• Every sector has clean assets that reduce waste and pollution. CABs can finance many local clean solutions, worldwide.
  • CAB tax-exemption would increase ROI, investment and supply, but also drive down cost of capital and products produced, so driving down the cost of clean solutions and increasing demand for them. Simultaneously increasing supply and demand means CABs could greatly accelerate deployment of clean solutions.
  • CABs democratize (i.e., increase widespread personal participation in) financing for clean infrastructure, creating a high interest, tax-free, environmentally beneficial security that millions of untapped investors, large and small, would want in their portfolios. By contrast, tax equity, the main federal benefit for wind and solar, can only be used by the wealthiest taxpayers, and generally much of the subsidy goes to bankers.
  • CABs would be cheaper and more cost effective than current tax credits and subsidies. Tax-exemption on corporate debt would be a significant capital investment tax rate cut, which generally increases growth and GDP, and costs less than other kinds of tax cuts by recovering tax-revenue through dynamic growth. Rate cuts help only profitable projects, fueling real jobs and entrepreneurs. By contrast, most tax credit schemes also subsidize money-losers, driving down GDP. A policy arbitrage, shifting from tax credits to tax-exempt CABs, would save money and produce stronger green growth.
  • Since debt works as leverage to drive profits to equity holders, governments can ride that leverage, offering tax-exempt debt to attract investment, to create jobs, prosperity, and needed infrastructure, while still reserving the right to raise revenue from equity side profits, according to local needs and desires. This should score very well fiscally, costing less per dollar of new investment than other incentives. CABs give governments the flexibility to craft their own equity side tax policy while gaining access to a huge multinational, eventually global investor pool via a powerful, tax-free international clean capital debt market. That’s a good deal.[5]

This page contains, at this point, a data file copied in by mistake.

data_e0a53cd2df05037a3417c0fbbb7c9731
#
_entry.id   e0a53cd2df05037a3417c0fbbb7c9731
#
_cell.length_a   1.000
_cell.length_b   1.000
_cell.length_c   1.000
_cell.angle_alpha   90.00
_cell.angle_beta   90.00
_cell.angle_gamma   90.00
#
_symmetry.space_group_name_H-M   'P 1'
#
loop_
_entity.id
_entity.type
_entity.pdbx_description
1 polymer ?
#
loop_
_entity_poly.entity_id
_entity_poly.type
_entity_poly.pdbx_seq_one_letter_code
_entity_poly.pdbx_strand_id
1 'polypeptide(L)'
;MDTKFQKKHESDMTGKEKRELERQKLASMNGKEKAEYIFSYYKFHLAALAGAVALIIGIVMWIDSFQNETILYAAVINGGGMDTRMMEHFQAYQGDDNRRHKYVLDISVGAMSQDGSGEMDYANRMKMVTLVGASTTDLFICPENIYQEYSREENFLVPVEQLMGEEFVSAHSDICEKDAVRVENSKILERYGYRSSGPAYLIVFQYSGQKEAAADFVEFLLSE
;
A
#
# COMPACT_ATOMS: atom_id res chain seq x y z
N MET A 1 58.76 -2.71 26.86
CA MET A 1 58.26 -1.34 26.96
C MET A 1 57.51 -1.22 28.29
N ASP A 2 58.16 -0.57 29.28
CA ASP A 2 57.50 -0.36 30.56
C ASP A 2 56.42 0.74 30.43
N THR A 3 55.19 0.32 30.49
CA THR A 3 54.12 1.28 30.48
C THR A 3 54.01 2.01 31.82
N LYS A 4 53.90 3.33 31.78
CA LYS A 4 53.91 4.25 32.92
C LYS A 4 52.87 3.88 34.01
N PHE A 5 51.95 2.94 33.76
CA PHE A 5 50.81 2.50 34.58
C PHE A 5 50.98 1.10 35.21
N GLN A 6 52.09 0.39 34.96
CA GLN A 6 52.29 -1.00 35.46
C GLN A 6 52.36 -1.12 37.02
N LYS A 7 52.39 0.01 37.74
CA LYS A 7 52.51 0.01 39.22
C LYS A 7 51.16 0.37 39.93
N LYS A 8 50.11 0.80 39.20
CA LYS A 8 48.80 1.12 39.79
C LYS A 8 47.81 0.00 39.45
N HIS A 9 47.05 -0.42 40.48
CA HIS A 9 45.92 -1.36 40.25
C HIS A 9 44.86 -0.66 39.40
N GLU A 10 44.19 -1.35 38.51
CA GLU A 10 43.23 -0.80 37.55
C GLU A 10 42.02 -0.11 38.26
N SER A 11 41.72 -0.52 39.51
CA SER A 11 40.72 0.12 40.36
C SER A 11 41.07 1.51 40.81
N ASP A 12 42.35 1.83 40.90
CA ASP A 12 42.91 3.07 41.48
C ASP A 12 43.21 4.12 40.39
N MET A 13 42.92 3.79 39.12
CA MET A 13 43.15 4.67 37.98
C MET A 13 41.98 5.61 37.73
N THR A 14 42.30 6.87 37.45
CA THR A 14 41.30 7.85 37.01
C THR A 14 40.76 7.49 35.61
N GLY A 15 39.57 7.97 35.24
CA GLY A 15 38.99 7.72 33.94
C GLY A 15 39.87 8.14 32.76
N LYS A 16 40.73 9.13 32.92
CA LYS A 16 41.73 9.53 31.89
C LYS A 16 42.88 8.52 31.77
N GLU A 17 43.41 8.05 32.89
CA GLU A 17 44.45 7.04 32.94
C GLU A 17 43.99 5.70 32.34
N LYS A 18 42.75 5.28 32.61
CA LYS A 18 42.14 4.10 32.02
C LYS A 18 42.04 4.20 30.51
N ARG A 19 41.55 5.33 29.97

• CABs would be as easy to issue as today’s green bonds, because CABs, by design, minimize government interference in corporate and private bond issuance. Environmental agencies would do all their work beforehand, pre-certifying lists of assets with known impact. Issuers need only declare, and then document, use of proceeds for deployment of pre-qualified assets. Financial agencies play no role in determining the “greenness” of the bonds, for which role they would be ill-suited, and contraindicated.
  • In this regard, CABs contrast favorably to other kinds of tax-exempt green bonds, such as municipal green bonds or private activity bonds, whose potential impact is limited by (a) a cumbersome political process that results in slow, difficult issuance, and often unprofitable projects being financed; and (b) territorial boundaries of tax-exemption, that limits the possible investor pool to citizens of the issuing jurisdiction, rendering these securities illiquid, thinly traded and undesirable. Corporations and other private issuers can act more nimbly, and their projects must be profitable, which drives a healthier market. And CAB tax-exemption, by the agreements proposed here, would not be restricted to just one jurisdiction, which creates a potentially much bigger, wealthier investor pool, a bigger, more powerful market.[6]

The study of mechanisms like tax credits and private activity bonds (which create as many new barriers as they remove), led not only to CABs’ deliberate design that avoids creating new barriers to capital, but suggests that CABs would also have the greatest impact if deployed in markets that deliberately eliminate all other barriers to capital as well. Examples include: tariff barriers on clean technology and product imports; border barriers on tax-exemption that constrict investor pools; overly broad utility monopoly privileges that keep out beneficial competition by clean power providers; pension fund rules that blocks publicly beneficial tax-exemption on interest from flowing through to pensioners; or laws favoring powerful cronies and preventing citizens from competing, or even forming businesses, which rights abuses sadly plague many less developed and less free countries.

Even where ill-conceived tariffs have been placed on clean assets (such as the Trump solar tariffs, the exact opposite of a clean tax cut) such clean capital markets — even if only regionally implemented, e.g., at the state level — would help counteract the ill effect of such tariffs. Indeed, if both China and the United States dropped all price support subsides for solar and other clean technologies, and instead allowed borderless tax-free CAB financing for manufacture and deployment, if would level the playing field, cure any harm used to justify tariffs… and accelerate job growth, GDP and deployment of clean infrastructure in both the US and China.